It’s hard to pass up decadent treats — especially around the holidays — but limiting your sugar consumption is one of the best moves you can make for your body. Eating too much added sugar increases your risk of obesity, diabetes, inflammation, high blood pressure and heart disease. Cut out sugary beverages like soda and juice, reduce your use of condiments containing hidden sugars and choose fresh fruit over cookies, cakes and candies when your sweet tooth gets the better of you. Sugar is often hiding where you least expect it, so learn the names of different sweeteners and make it a habit to read nutrition labels.

DO: Minimize Your Salt Intake

Any chef will tell you salt is one of cooking’s most essential seasonings. It even has a place in a healthy diet. But too much sodium can increase your blood pressure and put extra strain on your heart and veins. Many people are unaware of just how much salt is lurking in the foods they eat on a regular basis. Processed meats and canned soups are notorious for their high salt content, as are cooking sauces and condiments. Swap these foods for low-sodium alternatives and, rather than adding extra salt during cooking or at the table, use herbs and spices to boost flavor.

DON’T: Wolf Down Foods That Cause Water Retention

There’s another reason salt makes the list of what food to avoid for varicose veins: water retention. High salt intake can make your body conserve excess water as it struggles to maintain a healthy balance of fluids and minerals. Water retention can cause dehydration in other parts of your body which, in turn, raises blood pressure and puts stress on your veins. You can reduce water retention by avoiding refined carbs, canned foods, processed meats and cheeses, frozen meals, potato chips, pickles and fast food. Eat foods rich in magnesium, potassium and vitamin B6 instead.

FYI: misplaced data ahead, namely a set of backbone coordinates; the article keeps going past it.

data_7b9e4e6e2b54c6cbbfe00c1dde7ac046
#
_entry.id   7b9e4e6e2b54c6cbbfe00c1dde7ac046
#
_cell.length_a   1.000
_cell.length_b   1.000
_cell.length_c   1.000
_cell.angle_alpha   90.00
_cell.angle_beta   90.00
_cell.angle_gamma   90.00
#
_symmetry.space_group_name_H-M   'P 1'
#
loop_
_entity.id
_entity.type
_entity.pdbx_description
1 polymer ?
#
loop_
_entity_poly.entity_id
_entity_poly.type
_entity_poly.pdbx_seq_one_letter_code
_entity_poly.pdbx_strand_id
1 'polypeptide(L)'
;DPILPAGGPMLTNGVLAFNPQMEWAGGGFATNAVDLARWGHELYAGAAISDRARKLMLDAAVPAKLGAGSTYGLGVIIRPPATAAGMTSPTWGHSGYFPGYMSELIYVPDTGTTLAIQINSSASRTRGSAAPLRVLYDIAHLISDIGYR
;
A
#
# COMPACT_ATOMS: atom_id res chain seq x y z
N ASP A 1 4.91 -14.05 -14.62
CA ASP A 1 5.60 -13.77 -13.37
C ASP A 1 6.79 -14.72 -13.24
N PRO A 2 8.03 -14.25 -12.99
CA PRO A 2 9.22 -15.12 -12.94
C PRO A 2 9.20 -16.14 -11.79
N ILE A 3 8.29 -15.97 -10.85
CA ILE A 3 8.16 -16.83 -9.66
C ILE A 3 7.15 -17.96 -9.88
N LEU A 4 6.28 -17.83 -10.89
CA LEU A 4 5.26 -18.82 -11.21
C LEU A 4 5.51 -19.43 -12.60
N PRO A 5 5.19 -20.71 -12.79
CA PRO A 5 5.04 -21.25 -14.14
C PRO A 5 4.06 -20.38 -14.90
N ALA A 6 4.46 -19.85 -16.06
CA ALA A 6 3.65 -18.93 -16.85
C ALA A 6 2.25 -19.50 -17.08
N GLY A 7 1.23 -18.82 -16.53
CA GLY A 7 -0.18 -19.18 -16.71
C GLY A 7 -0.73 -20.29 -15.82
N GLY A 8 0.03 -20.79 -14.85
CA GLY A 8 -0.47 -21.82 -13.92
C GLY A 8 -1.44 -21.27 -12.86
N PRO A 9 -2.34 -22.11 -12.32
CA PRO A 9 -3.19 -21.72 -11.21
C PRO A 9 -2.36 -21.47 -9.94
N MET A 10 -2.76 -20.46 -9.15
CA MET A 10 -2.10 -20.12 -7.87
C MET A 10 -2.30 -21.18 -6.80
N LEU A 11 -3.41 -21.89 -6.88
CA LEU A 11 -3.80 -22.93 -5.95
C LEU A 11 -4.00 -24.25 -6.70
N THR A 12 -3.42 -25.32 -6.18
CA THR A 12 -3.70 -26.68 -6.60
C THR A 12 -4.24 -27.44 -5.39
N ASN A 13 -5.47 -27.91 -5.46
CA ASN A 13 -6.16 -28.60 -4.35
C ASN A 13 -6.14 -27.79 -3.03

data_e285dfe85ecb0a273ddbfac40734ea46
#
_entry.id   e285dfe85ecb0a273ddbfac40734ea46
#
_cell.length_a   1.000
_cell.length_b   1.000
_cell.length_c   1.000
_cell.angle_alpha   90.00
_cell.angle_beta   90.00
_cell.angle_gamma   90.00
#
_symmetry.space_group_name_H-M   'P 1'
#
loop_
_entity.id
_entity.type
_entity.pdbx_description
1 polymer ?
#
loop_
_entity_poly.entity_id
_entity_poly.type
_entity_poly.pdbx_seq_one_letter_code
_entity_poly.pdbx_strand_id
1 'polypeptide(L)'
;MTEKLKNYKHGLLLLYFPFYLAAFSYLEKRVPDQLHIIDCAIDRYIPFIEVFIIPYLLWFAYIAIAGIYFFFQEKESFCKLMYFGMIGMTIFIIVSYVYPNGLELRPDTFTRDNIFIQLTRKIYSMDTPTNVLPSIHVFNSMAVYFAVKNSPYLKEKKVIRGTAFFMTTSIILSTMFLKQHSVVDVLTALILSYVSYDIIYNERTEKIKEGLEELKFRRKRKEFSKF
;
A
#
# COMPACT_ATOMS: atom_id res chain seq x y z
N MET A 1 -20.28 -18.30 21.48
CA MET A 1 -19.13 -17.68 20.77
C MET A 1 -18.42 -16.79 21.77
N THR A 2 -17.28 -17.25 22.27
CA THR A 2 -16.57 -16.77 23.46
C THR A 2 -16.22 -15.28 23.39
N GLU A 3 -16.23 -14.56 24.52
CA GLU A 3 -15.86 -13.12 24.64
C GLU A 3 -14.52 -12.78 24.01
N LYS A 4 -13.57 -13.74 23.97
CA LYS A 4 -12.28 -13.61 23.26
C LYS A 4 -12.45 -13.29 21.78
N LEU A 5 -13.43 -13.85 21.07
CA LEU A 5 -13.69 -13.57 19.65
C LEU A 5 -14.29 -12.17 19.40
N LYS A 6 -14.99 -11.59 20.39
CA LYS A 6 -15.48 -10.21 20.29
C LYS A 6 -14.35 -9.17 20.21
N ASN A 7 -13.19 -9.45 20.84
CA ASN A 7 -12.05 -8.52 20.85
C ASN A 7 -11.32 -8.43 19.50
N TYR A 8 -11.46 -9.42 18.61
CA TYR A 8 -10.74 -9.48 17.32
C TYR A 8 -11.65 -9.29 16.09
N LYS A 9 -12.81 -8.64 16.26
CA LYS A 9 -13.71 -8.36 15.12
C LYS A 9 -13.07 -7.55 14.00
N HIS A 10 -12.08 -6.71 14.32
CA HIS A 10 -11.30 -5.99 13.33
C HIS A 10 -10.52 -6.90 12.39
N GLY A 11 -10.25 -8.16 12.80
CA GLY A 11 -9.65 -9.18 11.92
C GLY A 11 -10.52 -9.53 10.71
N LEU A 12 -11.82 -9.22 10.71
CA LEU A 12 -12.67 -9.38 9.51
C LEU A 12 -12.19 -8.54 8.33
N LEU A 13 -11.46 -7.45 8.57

DO: Drink More Water

A hydrated body is a happy body. Since the human body is mostly composed of water, your hydration habits have a huge effect on how good you feel and how well your body functions. Sufficient water intake keeps your veins strong and helps blood flow more easily through your circulatory system. Buy a water bottle and keep it near you wherever you go. If you have trouble remembering to drink, set a timer to remind yourself when it’s time for a sip. Try to begin and end your day with a glass, and be sure to drink extra if you’ve been sweating through a workout or another vigorous activity.

DON’T: Use Products Containing BPA

BPA is a chemical found in some hard plastic food containers, cans and bottles. BPA can leak into food from these containers and lead to an increase of estrogen — which has been linked to a higher risk of varicose veins — when it is ingested. Check containers before buying them and look for ones that are labeled “BPA-free.” When possible, use containers made of alternative materials like glass or stainless steel.

When It Comes To Your Veins, You Are What You Eat

Whether it’s January 1st or the middle of June, there’s no wrong time to take control of your vein health. Eating right supports strong veins, promotes better blood flow and is an essential factor in maintaining overall health and wellness. Don’t wait for varicose veins to become a problem before taking steps to live your healthiest life — this year, and every year.

Meet with a specialist at Capitol Vein & Laser Centers to receive a personalized diet plan for varicose veins and discuss your other treatment options. You can reach us at 866-695-8346 to schedule a consultation at one of our locations in the greater D.C. area.